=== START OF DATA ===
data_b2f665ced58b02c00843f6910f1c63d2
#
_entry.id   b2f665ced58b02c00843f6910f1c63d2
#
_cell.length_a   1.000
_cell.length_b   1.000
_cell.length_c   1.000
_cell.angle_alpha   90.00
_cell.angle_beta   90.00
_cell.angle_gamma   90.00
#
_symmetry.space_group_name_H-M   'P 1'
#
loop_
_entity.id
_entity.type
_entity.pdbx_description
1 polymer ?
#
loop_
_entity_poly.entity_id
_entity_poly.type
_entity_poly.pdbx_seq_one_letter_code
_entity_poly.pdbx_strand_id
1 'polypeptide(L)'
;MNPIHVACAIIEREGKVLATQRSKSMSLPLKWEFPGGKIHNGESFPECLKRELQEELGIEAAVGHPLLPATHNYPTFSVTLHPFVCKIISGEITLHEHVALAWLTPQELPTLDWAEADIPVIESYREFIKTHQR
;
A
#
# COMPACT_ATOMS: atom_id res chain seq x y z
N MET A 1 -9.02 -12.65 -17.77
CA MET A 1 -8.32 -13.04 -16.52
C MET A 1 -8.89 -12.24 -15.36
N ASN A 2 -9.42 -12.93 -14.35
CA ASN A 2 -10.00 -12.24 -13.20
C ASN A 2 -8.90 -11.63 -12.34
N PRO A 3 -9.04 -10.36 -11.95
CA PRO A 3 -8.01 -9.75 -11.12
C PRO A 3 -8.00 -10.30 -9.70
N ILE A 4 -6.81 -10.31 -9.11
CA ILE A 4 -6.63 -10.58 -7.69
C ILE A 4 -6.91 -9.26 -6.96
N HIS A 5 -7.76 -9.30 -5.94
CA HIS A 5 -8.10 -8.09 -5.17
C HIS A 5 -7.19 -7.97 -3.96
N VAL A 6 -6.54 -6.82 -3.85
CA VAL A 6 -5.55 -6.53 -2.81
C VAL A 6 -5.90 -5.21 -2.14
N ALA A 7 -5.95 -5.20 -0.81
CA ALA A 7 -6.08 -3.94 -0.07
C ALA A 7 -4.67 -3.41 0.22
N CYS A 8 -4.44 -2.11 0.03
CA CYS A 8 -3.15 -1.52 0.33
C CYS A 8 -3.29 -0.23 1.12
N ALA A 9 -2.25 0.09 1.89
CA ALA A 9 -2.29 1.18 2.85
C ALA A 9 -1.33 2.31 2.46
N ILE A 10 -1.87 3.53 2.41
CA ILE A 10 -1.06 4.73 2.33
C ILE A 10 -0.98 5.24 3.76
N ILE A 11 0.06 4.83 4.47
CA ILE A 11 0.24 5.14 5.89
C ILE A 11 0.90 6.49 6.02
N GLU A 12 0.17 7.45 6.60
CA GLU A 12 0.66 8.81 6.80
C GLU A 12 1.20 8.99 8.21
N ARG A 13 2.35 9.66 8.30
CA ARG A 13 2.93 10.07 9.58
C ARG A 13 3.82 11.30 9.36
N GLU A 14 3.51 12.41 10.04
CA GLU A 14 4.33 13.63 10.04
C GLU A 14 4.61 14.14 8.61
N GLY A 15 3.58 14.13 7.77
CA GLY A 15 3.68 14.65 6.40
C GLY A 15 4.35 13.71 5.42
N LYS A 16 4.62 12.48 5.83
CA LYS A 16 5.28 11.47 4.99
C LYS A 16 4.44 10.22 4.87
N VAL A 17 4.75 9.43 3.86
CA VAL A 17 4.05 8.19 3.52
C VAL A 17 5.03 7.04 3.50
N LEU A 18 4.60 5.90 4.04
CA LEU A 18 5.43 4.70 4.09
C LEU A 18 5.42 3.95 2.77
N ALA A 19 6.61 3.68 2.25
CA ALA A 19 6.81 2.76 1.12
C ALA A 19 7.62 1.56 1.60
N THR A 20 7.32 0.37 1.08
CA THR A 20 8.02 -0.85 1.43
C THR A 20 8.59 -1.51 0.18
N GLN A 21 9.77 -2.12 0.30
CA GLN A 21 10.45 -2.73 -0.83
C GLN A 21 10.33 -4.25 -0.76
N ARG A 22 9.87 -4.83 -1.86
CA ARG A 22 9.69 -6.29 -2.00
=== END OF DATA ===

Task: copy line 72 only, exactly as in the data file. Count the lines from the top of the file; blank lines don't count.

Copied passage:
C GLU A 14 4.61 14.14 8.61